The Literate Chef

Posts Tagged ‘Crab Cakes’

Memories of NOLA

In General Articles on July 23, 2012 at 2:03 PM

Whenever I think of New Orleans, where I spent many a weekend pass while defending the Southern Coast of the United States from an invasion by the Viet Cong, I think of food. Of course, I also think of music, drinking and having fun with my Air Force buddies, but mostly I recall the exquisite meals at Brennan’s, Antoine’s, Galatoire’s and the dining room at the Royal Orleans Hotel, as well as beignets (think unfilled zeppole) at Café du Monde at 4:00 am.

I don’t know if those memories stem from the fact that any meal outside of the Keesler Air Force Base mess hall would be memorable, or from the fact that I was exposed to the cooking of a whole different region of the country; the French, Cajun, Creole influence and the use of spices and flavors theretofore unbeknownst to me.  Whatever the reason it was a great experience and helped to influence my culinary choices beyond those learned in my mother’s kitchen. I would be remiss to not also mention Mary Mahoney’s Old French House in Biloxi, which was our local respite from the uninspiring cuisine of the mess hall.

Rémoulade is one of those new tastes about which New Orleans taught me. Apparently, it was originally a French relish-type sauce that was adapted in the Creole fashion by adding a Louisiana Hot Sauce like Tabasco, or cayenne pepper to spice it up. There are innumerable recipes for it on-line, but the one I developed is easy to prepare, takes about 10 minutes, and can be made in advance, as long as it is refrigerated.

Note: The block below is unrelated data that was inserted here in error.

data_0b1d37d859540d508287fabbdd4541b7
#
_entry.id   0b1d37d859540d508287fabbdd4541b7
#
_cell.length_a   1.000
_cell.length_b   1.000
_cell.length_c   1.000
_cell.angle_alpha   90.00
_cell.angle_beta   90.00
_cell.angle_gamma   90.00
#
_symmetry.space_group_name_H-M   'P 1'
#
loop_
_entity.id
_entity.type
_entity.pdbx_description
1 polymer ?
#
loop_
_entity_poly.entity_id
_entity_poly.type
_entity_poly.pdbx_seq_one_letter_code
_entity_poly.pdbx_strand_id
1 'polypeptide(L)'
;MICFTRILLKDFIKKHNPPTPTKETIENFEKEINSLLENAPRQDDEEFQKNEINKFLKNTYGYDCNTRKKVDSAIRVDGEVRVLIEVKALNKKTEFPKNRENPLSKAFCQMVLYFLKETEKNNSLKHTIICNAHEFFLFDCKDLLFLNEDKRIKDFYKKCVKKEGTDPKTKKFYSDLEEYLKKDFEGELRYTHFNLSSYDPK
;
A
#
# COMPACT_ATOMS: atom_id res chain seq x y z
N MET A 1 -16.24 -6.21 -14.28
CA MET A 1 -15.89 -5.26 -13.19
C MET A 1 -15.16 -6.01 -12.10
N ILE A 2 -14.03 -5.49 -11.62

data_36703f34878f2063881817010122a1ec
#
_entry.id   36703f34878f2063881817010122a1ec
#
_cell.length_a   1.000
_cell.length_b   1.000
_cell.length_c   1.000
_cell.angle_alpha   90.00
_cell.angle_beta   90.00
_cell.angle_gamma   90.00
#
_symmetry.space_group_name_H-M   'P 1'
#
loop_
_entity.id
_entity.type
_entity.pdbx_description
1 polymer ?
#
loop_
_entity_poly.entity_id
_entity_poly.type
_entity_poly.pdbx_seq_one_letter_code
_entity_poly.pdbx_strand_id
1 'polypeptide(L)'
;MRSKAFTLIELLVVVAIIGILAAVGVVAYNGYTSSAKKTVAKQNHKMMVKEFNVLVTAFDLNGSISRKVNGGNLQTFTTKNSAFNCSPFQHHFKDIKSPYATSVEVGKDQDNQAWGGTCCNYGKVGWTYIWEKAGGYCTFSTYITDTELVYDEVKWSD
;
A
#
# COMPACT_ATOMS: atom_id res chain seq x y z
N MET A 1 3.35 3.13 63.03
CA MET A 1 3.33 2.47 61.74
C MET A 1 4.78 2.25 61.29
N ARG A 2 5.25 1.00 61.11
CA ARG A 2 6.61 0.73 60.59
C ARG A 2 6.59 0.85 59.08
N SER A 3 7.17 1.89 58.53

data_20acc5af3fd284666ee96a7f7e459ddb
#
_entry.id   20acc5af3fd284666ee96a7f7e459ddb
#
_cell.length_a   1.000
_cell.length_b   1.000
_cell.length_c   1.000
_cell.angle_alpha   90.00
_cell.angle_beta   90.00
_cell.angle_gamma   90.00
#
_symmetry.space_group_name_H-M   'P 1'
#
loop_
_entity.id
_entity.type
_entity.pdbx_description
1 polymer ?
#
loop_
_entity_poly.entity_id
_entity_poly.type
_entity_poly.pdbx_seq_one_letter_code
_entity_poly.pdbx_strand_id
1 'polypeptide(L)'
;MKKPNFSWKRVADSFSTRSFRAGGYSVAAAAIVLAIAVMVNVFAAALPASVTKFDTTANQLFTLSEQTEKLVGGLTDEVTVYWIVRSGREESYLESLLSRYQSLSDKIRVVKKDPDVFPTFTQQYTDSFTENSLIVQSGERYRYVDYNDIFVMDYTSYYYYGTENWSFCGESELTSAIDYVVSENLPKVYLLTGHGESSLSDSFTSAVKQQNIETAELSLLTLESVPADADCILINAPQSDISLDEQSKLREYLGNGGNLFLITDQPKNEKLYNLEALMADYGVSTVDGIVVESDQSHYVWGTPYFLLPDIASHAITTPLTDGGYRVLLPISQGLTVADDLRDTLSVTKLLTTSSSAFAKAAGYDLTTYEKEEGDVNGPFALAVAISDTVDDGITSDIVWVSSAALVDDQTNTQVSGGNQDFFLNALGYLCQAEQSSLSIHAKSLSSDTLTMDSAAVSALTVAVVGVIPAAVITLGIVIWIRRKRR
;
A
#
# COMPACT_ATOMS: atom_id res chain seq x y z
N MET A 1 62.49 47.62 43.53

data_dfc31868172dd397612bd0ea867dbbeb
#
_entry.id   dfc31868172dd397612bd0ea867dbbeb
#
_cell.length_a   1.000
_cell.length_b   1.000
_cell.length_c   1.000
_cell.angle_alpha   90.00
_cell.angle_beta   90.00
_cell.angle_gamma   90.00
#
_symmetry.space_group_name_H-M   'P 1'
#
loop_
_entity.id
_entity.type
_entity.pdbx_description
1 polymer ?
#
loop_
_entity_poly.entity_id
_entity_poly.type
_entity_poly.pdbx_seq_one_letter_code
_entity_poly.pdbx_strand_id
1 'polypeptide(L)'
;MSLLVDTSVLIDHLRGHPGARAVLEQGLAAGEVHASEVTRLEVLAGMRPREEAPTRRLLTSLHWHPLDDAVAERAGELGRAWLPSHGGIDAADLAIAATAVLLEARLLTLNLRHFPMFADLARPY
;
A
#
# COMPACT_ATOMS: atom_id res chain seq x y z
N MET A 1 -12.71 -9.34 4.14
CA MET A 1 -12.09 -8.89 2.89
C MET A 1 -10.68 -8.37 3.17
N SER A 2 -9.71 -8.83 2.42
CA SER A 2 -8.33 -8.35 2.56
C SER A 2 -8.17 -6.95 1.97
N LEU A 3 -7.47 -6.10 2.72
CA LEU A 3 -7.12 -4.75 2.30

It goes particularly well with crab cakes, which I made a few weeks ago, after picking up some lump crab meat at Costco. These Crab Cakes were a big hit with the proportion of crab meat to breadcrumbs being limited to 1 pound of crab meat to 1.5 cups of breadcrumbs. Make them, enjoy them with a cold beer, listen to some Zydeco or Jazz, or watch Treme, and ask yourself “Do You Know What It Means To Miss New Orleans?”

Crab Cakes Creole with Sauce Rémoulade

In Recipes, Seafood on July 23, 2012 at 2:02 PM

Crab Cakes with Sauce Remoulade

Crab Cakes Creole

 

(active preparation & cooking time about 1 hour – makes 6 to 8 crab cakes as a meal or 22 to 25 as hors d’oeuvres)

Ingredients:

For The Crab Cakes

1 lb. lump crab meat
1 cup thinly sliced scallions, about 7 scallions, both green and white parts
1 cup of chopped, roasted, red peppers, about one 12 oz. jar, drained
1 and ½ cups plain breadcrumbs
2 tbsp. Dijon mustard
2 tbsp. Lemon Juice
3 tsp. of Hot Hungarian Paprika
2 eggs
Freshly ground black pepper to taste
2 tbsp. extra virgin olive oil

For The Sauce Rémoulade

2/3 cup mayonnaise
3 tbsp. capers, drained
1 tsp. granulated garlic, or ½ tsp. minced fresh garlic
4 tsp. whole milk
1/2 tsp. Cayenne Pepper
1/2 tsp. Hot Hungarian Paprika

Preparation:

1.    Prepare the Sauce Rémoulade by combining the 6 ingredients in a small mixing bowl and whisking together briskly. Chill for 30 minutes.
2.    In the meantime, to a 4 qt. or larger mixing bowl, add the crab meat, scallions, peppers and breadcrumbs, mix well with a small rubber spatula.
3.    To a small mixing bowl, add the mustard, lemon juice, paprika and eggs, whisk together briskly.
4.    Pour the wet ingredients into the dry, add black pepper and mix well again.
5.    Form the mixture into 6 or 8 cakes, each about the size of a good-sized hamburger.
6.    Add the olive oil to 12 inch non-stick frying pan and heat on medium high.
7.    When the oil is shimmering, add the cakes and cook for 3 to 4 minutes.

Crab Cakes with Sauce Remoulade
8.    Lower the heat to medium, turn the cakes and cook an additional 3 minutes until nicely browned.

Serve the crab cakes over a bed of mixed greens tossed with 4 tbsp. of extra virgin olive oil and 4 tbsp. of champagne vinegar.

IMG_1889

Top each crab cake with several spoonful’s of the Sauce Rémoulade.

Note: These crab cakes can be served as hors d’oeuvre as well. Merely form the cakes in smaller pieces, yield 22 to 25.

Please see Memories of NOLA

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